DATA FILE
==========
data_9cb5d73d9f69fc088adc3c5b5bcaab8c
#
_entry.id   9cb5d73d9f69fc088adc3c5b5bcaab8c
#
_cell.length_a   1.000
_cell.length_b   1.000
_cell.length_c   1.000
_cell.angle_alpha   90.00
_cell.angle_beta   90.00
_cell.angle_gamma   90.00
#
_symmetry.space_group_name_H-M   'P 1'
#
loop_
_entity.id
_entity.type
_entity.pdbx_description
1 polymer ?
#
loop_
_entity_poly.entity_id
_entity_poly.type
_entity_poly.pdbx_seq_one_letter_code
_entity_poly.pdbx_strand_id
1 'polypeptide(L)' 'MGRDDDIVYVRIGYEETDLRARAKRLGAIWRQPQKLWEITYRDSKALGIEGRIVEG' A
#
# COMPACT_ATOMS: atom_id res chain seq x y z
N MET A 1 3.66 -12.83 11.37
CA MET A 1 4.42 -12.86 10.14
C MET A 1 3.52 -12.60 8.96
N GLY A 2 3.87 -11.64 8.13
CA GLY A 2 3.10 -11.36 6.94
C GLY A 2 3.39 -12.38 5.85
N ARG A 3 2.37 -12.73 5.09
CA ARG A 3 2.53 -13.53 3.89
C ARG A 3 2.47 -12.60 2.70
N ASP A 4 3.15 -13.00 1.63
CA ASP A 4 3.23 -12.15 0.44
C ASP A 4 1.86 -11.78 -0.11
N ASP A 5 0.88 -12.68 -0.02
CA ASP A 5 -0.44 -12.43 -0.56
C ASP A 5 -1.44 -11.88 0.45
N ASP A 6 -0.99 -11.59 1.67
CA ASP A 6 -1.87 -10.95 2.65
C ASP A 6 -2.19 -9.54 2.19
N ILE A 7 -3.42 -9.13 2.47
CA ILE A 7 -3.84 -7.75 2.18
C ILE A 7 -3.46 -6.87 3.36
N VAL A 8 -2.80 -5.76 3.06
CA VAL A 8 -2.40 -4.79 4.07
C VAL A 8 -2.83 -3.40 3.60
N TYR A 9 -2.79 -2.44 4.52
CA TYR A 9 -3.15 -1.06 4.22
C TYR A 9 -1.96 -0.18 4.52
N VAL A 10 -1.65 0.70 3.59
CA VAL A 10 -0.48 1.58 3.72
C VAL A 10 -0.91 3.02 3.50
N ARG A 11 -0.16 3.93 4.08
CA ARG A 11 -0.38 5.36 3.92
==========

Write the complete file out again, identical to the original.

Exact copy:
data_9cb5d73d9f69fc088adc3c5b5bcaab8c
#
_entry.id   9cb5d73d9f69fc088adc3c5b5bcaab8c
#
_cell.length_a   1.000
_cell.length_b   1.000
_cell.length_c   1.000
_cell.angle_alpha   90.00
_cell.angle_beta   90.00
_cell.angle_gamma   90.00
#
_symmetry.space_group_name_H-M   'P 1'
#
loop_
_entity.id
_entity.type
_entity.pdbx_description
1 polymer ?
#
loop_
_entity_poly.entity_id
_entity_poly.type
_entity_poly.pdbx_seq_one_letter_code
_entity_poly.pdbx_strand_id
1 'polypeptide(L)' 'MGRDDDIVYVRIGYEETDLRARAKRLGAIWRQPQKLWEITYRDSKALGIEGRIVEG' A
#
# COMPACT_ATOMS: atom_id res chain seq x y z
N MET A 1 3.66 -12.83 11.37
CA MET A 1 4.42 -12.86 10.14
C MET A 1 3.52 -12.60 8.96
N GLY A 2 3.87 -11.64 8.13
CA GLY A 2 3.10 -11.36 6.94
C GLY A 2 3.39 -12.38 5.85
N ARG A 3 2.37 -12.73 5.09
CA ARG A 3 2.53 -13.53 3.89
C ARG A 3 2.47 -12.60 2.70
N ASP A 4 3.15 -13.00 1.63
CA ASP A 4 3.23 -12.15 0.44
C ASP A 4 1.86 -11.78 -0.11
N ASP A 5 0.88 -12.68 -0.02
CA ASP A 5 -0.44 -12.43 -0.56
C ASP A 5 -1.44 -11.88 0.45
N ASP A 6 -0.99 -11.59 1.67
CA ASP A 6 -1.87 -10.95 2.65
C ASP A 6 -2.19 -9.54 2.19
N ILE A 7 -3.42 -9.13 2.47
CA ILE A 7 -3.84 -7.75 2.18
C ILE A 7 -3.46 -6.87 3.36
N VAL A 8 -2.80 -5.76 3.06
CA VAL A 8 -2.40 -4.79 4.07
C VAL A 8 -2.83 -3.40 3.60
N TYR A 9 -2.79 -2.44 4.52
CA TYR A 9 -3.15 -1.06 4.22
C TYR A 9 -1.96 -0.18 4.52
N VAL A 10 -1.65 0.70 3.59
CA VAL A 10 -0.48 1.58 3.72
C VAL A 10 -0.91 3.02 3.50
N ARG A 11 -0.16 3.93 4.08
CA ARG A 11 -0.38 5.36 3.92